August 9, 2006

When I was cool

A friend of mine asked today, "when was the last time you felt cool?"

Hmmm. Bloggers are decidedly uncool. So subtract a few years. When did this blog start? Married people. Not cool. Now we're back to 2003. In LA I lived in Silverlake, which used to be cool, but by the time I lived there all the cool people had exited for Echo Park or Eagle Rock. I worked in the movies for a while. Cool from the outside, so not cool from the inside. The definition of uncool is being screamed at by your boss while on a Gulf Stream Jet and having the only other people in the cabin, 3 stewardess, snicker as you sit and take it. Also I was working on crap films like the Sabrina remake and IQ. The cool people worked on films like Bottle Rocket and Shallow Grave. My life as a nomadic backpacker... potentially cool for people stuck at desk jobs, but on the road there were always people who went further. When I arrived in Mongolia the talk was of mythic backpacker Ronnie from Tasmania. His exploits were discussed in hushed tones always ending with, "He vanished in the Gobi you know." That guy was cool. College? Please. I wore red socks (virtually every day), wrote a thesis on Chinese bronze casting, and thought it was fun to post xeroxes of raisin bread slices all over campus. Sigh. In high school I weighed about 90 pounds, talked with a deep drawl, and would get very excited when discussing "the world of the future." I was the school photographer. School photographers are never cool. Two words: Academic Decathalete. I showed up to Jr. High with a broken leg and on the first day broke my crutches. I had to hop from class to class. That pretty much ruined it for that year.

The last time I was cool? 1979. I was in 6th grade. Brookhollow Elementary home of the mighty Beavers. Mr. Johhny Futch, the principal (Futch is an unfortunate name for a principal), caught me doing a bit from Steve Martin's album Comedy is not Pretty to a group of classmates. But really I was reciting the bit for Janet, a transfer student from Baton Rouge who had only been in school two months (and would only stay month more before her parents mysteriously decided to move again.). Janet loved Steve Martin. She could talk dinosaurs and she loved orange velour. This last fact she told me over lunch a few days after arriving and within a week I had convinced my mom to buy not one but two velour shirts. One was red but could pass as orange. I told Janet it was tangerine and she deemed it "amazing." Janet was horrified when Mr. Fuchs grabbed me by my chain mid-joke (yes I wore a silver chain) and dragged me away.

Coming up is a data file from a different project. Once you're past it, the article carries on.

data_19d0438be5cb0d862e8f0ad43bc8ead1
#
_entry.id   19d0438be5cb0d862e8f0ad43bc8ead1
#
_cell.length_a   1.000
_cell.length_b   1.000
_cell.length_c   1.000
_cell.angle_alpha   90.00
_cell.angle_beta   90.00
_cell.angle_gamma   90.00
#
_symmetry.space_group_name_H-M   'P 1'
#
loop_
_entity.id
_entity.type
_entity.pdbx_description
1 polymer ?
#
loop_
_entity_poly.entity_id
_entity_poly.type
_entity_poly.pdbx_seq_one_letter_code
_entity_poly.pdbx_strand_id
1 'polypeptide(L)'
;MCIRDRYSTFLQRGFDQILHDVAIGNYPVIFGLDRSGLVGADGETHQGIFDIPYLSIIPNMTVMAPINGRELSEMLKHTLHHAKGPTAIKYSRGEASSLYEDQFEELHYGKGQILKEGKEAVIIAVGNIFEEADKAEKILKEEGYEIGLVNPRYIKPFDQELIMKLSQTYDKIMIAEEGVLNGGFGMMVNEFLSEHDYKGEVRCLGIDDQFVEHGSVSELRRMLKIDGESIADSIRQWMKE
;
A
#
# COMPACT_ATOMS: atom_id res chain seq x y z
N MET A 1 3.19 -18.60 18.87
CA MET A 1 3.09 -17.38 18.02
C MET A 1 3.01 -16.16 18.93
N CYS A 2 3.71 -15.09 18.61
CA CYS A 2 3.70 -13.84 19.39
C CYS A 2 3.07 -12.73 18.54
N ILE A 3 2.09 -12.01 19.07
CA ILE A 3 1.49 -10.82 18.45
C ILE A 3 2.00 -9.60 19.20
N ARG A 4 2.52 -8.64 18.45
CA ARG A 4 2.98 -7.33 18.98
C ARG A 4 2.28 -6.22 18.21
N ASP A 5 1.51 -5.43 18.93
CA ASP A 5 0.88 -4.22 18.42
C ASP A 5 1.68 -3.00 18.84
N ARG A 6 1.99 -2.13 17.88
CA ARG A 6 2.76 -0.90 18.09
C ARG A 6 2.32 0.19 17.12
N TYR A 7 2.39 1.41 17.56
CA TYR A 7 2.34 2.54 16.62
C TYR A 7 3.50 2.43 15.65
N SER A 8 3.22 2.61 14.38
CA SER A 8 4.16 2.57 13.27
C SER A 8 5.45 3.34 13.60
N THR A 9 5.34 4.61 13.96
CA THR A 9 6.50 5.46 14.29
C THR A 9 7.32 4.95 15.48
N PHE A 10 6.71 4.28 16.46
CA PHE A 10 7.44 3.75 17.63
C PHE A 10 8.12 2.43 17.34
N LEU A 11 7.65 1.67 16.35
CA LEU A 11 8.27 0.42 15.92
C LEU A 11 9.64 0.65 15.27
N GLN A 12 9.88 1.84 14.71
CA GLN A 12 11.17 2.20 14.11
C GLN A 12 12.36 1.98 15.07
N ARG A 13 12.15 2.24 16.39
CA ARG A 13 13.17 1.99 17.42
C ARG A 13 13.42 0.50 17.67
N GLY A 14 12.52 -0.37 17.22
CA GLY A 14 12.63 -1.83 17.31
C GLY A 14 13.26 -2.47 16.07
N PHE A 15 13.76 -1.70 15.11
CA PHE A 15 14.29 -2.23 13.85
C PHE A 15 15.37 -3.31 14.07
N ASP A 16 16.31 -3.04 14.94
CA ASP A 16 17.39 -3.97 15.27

Mr. Futch had a glassed-in office visible to anyone that walked by. Picture a square office with two glass walls open to the cafeteria. On the back wall, a painting of a deer and on the other, a big blackboard. In the corner a window and a potted plant. The desk sat dead center. It was bare save for a few framed pictures of deer kills, a soft focus portrait of Mrs. Futch, a microphone, and a large wooden paddle carved from a 2 by 4 and polished to a high gloss sheen. The office smelled of mimeograph ink.

Futch liked to lecture before he doled out punishment and he gravely informed me that "cussing" would not be tolerated. Speaking in a soft voice he contemplated the number of "licks" I would be receiving. One wouldn't teach me a lesson, and I needed a lesson as this was a second offense, but eight might be to much... "five, five is a good number". I was steeling myself for the blows when without warning he was called away leaving me alone in the office. "Don't touch anything," he smiled, "or you're looking at seven." I waited. I scanned for books to stuff down my jeans. Nothing. Ten minutes passed. Then twenty. Outside I saw my class in the cafeteria. They were almost finished and Janet was there. She saw me and made a sad face. I waved. She waved back. The bell was ringing. Lunch was over. I knew my class would be passing the office and in that moment I felt overwhelmed. "SOMETHING must be done," I thought. I looked outside. It was raining. On the chalkboard I wrote in big letters. "I did it for you Janet." I underlined Janet twice. Then I quickly opened the window and slipped out. In less than a minute I was on my bike pedaling full tilt down Live Oak Lane. I knew Mr. Futch would be calling my mom. I knew she would probably be waiting for me. Probably outside the house. She would drive me straight back to that office. But as I rode my bike on that rainy day I was cool as hell. I knew it. Janet knew it, and that's all that mattered.

posted at 02:52 AM by raul

Filed under: personal history

TAGS: 1979 (4) academic decathlon (1) brookhollow school (1) cool (1) grade school (1) lufkin (9)


08/09/06 11:18 AM

Thought one: they paddled sixth graders?